Shorebirds

We see a lot of shorebirds during migration season. Most only stop over for a while before heading further north to breed. Piping Plovers, for example, do breed along the Massachusetts shore and many beach areas are closed off to protect them. But this Semipalmated Plover will keep moving north to breed in the Arctic.

Willets, on the other hand, do breed here. They are constantly calling their name: “Willet! Willet!”. They are pretty dull looking when on land and can be hard to spot in the marsh grass. But when they fly, the white on their wings is striking.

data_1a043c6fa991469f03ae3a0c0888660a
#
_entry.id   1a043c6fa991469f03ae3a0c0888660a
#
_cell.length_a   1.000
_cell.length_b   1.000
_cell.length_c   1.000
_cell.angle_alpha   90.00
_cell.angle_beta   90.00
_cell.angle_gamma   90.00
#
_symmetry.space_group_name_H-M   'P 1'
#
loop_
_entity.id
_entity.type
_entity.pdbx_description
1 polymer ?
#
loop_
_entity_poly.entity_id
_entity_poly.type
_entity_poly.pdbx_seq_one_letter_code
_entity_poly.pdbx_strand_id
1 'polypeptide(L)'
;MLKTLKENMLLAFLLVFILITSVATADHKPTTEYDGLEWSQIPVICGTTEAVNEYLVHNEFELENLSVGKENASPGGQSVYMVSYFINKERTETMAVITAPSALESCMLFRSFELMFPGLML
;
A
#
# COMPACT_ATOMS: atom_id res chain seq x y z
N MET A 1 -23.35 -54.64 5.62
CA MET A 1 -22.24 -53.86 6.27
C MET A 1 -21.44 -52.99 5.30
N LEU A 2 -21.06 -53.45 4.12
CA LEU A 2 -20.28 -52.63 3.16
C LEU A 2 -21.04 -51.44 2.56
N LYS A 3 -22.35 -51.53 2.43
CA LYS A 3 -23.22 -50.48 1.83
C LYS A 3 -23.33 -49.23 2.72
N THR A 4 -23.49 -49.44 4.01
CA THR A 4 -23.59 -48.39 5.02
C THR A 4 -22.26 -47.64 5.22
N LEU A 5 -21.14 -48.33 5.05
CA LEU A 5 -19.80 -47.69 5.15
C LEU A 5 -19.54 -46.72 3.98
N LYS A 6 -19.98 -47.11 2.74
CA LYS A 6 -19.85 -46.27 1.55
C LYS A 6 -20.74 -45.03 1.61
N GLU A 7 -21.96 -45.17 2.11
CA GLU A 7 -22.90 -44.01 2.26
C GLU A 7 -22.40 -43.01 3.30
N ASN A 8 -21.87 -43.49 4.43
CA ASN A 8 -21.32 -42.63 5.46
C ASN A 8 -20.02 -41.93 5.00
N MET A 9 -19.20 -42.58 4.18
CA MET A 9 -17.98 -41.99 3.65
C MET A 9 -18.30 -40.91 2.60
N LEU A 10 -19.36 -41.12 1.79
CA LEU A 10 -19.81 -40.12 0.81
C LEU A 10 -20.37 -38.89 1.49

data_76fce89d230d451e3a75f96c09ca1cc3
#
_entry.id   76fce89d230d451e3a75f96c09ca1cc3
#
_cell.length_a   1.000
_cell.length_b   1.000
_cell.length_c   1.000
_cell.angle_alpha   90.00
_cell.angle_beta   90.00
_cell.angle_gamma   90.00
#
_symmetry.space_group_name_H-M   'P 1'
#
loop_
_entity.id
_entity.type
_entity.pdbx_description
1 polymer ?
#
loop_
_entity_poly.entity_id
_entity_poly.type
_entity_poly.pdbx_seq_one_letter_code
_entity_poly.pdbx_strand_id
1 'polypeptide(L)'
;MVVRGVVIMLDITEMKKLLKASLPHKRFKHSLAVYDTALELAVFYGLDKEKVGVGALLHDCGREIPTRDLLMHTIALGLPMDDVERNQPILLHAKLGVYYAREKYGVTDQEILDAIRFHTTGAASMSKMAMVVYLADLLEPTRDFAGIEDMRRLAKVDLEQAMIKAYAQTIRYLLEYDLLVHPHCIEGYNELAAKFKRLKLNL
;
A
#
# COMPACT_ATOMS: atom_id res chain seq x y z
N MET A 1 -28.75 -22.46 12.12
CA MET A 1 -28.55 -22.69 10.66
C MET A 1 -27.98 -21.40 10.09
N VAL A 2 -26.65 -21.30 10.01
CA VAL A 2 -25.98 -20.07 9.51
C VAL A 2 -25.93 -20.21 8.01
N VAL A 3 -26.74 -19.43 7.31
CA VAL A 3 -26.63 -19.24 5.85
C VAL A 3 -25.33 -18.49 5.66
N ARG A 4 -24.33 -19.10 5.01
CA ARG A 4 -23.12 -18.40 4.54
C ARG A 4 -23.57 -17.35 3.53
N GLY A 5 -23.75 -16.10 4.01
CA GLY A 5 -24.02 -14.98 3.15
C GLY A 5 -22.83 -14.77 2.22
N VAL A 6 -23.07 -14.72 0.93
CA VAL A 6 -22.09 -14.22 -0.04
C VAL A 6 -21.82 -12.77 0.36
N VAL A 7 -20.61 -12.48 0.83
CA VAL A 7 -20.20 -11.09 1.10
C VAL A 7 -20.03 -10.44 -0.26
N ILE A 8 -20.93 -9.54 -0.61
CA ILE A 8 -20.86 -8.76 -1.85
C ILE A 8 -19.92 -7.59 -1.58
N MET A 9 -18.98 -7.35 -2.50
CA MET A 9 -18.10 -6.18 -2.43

The mud flats have plentiful invertebrates that attract all kinds of shorebirds and the birds often intermingle. This is a flock of Lesser Yellowlegs that was joined by a single Semipalmated Plover and one Greater Yellowlegs. The size difference between the Greater and Lesser is noticeable. The Greater Yellowlegs’ beak is also much longer in proportion to the head than the beak of the Lesser.

This is a handsome looking Dunlin in breeding plumage. The black underside and rusty colored back only appear on breeding adults. There is also a second Dunlin facing away from the camera, a Lesser Yellowlegs and a few small Semipalmated Sandpipers.

Next…some nesting photos.

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